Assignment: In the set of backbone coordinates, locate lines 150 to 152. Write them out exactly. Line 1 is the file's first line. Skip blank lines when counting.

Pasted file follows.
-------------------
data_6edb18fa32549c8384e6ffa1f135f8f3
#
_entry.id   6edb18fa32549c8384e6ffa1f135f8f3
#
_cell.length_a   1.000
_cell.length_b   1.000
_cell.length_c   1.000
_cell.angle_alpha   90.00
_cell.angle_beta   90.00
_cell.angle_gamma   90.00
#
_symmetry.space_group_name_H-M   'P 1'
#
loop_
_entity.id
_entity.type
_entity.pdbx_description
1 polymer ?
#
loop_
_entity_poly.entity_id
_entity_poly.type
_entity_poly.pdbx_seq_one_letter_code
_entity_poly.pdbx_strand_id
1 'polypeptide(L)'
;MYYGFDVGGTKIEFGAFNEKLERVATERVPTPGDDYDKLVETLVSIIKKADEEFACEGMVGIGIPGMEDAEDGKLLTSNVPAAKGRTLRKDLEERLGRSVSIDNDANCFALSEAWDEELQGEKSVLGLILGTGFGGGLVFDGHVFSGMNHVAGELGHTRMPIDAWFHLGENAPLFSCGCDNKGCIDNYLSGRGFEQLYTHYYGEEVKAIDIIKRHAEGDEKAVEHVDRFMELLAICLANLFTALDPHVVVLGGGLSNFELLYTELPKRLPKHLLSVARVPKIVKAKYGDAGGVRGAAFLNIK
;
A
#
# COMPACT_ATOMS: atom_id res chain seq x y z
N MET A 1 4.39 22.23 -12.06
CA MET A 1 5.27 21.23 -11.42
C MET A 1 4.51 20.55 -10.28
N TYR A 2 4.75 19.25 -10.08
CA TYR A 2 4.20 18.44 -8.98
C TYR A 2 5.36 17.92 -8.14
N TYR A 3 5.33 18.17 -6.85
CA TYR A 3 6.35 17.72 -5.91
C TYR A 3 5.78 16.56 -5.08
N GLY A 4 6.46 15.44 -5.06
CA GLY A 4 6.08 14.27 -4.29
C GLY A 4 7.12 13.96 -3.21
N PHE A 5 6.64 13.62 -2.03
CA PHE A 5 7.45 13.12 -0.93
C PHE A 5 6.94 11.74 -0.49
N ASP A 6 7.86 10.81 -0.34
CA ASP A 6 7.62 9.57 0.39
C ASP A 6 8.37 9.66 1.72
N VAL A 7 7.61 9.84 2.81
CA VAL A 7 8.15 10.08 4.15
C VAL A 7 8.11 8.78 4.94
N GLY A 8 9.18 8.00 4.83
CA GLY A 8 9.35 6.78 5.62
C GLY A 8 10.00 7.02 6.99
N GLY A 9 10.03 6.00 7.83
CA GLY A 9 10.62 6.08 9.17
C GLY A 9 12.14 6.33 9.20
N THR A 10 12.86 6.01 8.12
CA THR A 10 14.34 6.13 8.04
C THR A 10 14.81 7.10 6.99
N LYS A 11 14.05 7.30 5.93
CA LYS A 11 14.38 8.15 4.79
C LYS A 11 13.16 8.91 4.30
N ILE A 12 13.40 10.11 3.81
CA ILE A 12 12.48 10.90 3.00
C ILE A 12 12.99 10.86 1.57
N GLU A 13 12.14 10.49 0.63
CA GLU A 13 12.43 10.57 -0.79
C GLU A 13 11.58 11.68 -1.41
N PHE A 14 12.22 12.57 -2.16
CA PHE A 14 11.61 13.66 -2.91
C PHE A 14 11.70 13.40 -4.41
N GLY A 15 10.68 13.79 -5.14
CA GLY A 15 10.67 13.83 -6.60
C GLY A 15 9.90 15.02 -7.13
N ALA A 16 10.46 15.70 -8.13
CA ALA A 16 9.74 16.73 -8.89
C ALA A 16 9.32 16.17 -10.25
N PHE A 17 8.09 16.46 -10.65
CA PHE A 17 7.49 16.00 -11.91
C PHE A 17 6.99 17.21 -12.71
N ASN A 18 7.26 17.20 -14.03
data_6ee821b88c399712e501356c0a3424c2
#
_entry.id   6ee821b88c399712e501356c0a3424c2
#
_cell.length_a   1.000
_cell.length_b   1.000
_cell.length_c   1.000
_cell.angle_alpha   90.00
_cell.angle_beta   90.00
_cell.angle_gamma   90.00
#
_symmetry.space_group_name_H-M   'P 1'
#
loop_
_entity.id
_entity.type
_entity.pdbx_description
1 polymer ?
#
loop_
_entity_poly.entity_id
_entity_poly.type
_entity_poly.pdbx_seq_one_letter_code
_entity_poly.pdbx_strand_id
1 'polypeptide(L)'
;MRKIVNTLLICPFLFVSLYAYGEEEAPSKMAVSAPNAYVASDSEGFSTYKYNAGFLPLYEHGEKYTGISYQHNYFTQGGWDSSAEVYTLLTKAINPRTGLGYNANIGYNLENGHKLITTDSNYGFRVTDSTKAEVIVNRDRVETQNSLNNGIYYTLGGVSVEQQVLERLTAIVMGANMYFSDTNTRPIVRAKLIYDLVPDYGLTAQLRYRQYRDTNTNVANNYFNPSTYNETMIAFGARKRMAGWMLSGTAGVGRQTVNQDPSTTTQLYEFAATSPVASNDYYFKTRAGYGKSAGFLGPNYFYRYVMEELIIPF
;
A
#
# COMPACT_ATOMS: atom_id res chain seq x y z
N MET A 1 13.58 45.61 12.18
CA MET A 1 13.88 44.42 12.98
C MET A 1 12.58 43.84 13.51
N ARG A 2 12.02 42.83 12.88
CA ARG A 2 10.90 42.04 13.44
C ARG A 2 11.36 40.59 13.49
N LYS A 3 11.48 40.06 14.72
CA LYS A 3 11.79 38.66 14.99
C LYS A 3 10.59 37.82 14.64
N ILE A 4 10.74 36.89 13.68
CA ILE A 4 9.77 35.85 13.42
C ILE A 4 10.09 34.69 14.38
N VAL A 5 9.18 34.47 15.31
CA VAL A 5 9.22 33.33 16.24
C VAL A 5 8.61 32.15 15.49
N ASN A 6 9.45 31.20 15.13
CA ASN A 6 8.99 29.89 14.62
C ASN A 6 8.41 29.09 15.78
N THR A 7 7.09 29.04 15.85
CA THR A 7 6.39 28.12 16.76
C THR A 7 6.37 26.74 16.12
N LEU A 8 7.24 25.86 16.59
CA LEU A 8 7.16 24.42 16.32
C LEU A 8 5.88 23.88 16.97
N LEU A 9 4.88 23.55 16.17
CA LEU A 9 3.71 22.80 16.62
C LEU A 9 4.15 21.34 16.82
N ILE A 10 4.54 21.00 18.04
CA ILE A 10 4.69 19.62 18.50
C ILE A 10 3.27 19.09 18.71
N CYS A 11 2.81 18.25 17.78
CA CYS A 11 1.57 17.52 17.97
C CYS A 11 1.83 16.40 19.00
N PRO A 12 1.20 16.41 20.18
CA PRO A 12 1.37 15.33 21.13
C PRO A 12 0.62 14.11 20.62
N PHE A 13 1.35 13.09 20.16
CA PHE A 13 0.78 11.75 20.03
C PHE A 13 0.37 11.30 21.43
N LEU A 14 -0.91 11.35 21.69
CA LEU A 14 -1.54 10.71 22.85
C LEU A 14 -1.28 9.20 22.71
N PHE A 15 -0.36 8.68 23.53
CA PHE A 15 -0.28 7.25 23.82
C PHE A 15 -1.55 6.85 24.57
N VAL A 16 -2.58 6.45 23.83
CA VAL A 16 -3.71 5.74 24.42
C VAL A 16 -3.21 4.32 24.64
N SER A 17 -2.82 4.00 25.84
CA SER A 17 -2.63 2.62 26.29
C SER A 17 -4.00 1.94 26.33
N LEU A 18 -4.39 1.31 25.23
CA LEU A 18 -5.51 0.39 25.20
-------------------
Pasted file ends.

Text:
CA PHE A 13 0.78 11.75 20.03
C PHE A 13 0.37 11.30 21.43
N LEU A 14 -0.91 11.35 21.69